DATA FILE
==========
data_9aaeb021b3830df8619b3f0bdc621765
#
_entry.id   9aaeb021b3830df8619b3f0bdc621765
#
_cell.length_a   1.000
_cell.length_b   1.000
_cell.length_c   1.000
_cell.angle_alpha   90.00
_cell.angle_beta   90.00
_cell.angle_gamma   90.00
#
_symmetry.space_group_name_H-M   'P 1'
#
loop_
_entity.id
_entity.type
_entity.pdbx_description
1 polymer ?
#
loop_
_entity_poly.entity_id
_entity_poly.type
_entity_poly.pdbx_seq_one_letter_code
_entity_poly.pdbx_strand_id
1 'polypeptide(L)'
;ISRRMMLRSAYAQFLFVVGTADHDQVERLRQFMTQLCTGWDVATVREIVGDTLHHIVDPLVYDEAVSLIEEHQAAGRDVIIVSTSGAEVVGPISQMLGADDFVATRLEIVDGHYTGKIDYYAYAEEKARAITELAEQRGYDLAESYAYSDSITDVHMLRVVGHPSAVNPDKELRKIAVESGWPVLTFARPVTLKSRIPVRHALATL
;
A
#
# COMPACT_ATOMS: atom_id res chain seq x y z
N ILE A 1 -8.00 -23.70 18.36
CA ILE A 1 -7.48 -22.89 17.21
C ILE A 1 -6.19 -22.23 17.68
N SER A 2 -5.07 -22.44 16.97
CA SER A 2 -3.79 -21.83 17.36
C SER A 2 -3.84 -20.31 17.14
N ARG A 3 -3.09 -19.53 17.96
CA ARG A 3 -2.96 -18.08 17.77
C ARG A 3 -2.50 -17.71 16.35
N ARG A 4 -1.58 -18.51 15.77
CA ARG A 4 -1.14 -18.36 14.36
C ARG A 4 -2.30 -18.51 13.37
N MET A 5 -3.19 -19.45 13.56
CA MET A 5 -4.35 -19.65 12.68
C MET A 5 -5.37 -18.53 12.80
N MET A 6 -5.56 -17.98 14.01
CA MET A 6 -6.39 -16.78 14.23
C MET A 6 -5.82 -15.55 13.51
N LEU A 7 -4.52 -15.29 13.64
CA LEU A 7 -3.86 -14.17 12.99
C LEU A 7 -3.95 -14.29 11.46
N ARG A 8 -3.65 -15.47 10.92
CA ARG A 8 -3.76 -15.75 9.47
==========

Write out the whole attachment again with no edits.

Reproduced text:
data_9aaeb021b3830df8619b3f0bdc621765
#
_entry.id   9aaeb021b3830df8619b3f0bdc621765
#
_cell.length_a   1.000
_cell.length_b   1.000
_cell.length_c   1.000
_cell.angle_alpha   90.00
_cell.angle_beta   90.00
_cell.angle_gamma   90.00
#
_symmetry.space_group_name_H-M   'P 1'
#
loop_
_entity.id
_entity.type
_entity.pdbx_description
1 polymer ?
#
loop_
_entity_poly.entity_id
_entity_poly.type
_entity_poly.pdbx_seq_one_letter_code
_entity_poly.pdbx_strand_id
1 'polypeptide(L)'
;ISRRMMLRSAYAQFLFVVGTADHDQVERLRQFMTQLCTGWDVATVREIVGDTLHHIVDPLVYDEAVSLIEEHQAAGRDVIIVSTSGAEVVGPISQMLGADDFVATRLEIVDGHYTGKIDYYAYAEEKARAITELAEQRGYDLAESYAYSDSITDVHMLRVVGHPSAVNPDKELRKIAVESGWPVLTFARPVTLKSRIPVRHALATL
;
A
#
# COMPACT_ATOMS: atom_id res chain seq x y z
N ILE A 1 -8.00 -23.70 18.36
CA ILE A 1 -7.48 -22.89 17.21
C ILE A 1 -6.19 -22.23 17.68
N SER A 2 -5.07 -22.44 16.97
CA SER A 2 -3.79 -21.83 17.36
C SER A 2 -3.84 -20.31 17.14
N ARG A 3 -3.09 -19.53 17.96
CA ARG A 3 -2.96 -18.08 17.77
C ARG A 3 -2.50 -17.71 16.35
N ARG A 4 -1.58 -18.51 15.77
CA ARG A 4 -1.14 -18.36 14.36
C ARG A 4 -2.30 -18.51 13.37
N MET A 5 -3.19 -19.45 13.56
CA MET A 5 -4.35 -19.65 12.68
C MET A 5 -5.37 -18.53 12.80
N MET A 6 -5.56 -17.98 14.01
CA MET A 6 -6.39 -16.78 14.23
C MET A 6 -5.82 -15.55 13.51
N LEU A 7 -4.52 -15.29 13.64
CA LEU A 7 -3.86 -14.17 12.99
C LEU A 7 -3.95 -14.29 11.46
N ARG A 8 -3.65 -15.47 10.92
CA ARG A 8 -3.76 -15.75 9.47